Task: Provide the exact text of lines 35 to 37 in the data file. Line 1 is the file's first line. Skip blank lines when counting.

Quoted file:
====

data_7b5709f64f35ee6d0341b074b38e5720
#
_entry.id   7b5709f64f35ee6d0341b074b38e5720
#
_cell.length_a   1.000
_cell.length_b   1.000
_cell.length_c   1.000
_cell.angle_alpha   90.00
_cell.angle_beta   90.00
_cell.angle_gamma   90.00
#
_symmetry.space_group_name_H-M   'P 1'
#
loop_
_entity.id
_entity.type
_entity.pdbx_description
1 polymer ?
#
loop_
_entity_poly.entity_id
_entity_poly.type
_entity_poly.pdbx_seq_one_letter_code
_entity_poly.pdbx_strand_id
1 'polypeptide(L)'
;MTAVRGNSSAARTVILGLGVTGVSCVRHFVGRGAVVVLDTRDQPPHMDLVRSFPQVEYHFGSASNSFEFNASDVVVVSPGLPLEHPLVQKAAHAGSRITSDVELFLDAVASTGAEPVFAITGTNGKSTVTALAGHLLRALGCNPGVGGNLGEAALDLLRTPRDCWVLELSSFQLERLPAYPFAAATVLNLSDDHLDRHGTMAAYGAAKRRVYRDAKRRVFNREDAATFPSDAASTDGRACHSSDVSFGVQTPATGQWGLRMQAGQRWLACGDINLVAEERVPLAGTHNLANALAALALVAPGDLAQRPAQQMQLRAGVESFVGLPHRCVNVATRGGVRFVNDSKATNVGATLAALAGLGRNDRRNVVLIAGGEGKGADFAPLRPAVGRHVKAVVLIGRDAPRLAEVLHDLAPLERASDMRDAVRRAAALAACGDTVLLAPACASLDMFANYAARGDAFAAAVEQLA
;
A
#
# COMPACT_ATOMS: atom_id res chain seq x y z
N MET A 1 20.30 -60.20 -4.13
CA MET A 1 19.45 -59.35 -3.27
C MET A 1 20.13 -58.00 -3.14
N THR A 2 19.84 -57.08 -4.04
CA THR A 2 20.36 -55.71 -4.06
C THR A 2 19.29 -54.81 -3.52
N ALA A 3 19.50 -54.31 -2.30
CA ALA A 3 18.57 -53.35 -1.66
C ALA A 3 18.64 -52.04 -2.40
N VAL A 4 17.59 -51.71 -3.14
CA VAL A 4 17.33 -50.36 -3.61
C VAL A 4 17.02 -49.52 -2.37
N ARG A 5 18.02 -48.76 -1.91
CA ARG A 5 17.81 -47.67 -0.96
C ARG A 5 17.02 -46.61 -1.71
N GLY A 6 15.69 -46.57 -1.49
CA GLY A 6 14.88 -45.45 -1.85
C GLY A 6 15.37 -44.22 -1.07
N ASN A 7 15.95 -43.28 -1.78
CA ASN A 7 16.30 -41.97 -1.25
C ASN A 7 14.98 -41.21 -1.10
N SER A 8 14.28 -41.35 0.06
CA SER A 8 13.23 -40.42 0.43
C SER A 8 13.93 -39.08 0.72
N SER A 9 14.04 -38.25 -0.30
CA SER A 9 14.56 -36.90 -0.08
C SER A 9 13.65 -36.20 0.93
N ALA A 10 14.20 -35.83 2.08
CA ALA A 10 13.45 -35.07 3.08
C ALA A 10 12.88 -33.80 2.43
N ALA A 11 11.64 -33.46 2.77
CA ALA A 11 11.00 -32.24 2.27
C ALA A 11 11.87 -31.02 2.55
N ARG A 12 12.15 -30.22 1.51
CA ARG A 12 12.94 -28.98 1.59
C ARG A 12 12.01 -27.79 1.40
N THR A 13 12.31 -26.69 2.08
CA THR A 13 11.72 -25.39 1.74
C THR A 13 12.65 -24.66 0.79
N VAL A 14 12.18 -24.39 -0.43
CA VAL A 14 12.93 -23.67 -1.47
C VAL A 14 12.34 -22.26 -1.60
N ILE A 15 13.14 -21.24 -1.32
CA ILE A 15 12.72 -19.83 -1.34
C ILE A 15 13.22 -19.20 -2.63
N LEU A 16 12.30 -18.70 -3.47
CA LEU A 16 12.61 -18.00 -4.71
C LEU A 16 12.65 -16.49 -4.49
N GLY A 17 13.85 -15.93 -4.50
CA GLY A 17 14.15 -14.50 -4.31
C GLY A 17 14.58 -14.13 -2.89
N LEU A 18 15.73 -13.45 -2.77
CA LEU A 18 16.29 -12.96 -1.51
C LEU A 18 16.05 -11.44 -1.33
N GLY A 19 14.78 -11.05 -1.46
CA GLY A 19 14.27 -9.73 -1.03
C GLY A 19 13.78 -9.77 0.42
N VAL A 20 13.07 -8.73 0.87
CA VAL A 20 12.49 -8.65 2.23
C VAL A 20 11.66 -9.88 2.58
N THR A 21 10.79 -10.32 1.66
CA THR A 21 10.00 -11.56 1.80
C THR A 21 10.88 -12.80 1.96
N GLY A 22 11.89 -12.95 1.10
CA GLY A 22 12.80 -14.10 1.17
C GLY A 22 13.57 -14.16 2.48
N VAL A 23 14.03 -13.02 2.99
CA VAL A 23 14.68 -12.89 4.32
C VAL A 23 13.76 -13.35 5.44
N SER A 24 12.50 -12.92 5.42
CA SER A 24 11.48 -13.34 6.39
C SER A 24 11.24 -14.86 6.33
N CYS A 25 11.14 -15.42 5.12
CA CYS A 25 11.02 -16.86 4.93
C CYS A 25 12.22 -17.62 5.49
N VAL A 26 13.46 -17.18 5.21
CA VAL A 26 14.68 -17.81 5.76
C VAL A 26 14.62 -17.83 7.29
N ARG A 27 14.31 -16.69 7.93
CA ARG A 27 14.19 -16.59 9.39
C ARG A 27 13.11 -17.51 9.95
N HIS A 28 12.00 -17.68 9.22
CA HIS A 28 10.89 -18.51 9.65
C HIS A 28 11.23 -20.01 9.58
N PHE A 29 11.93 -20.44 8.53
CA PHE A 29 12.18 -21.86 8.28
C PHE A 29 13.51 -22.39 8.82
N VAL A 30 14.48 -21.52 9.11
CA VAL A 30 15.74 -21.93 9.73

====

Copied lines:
CA THR A 2 20.36 -55.71 -4.06
C THR A 2 19.29 -54.81 -3.52
N ALA A 3 19.50 -54.31 -2.30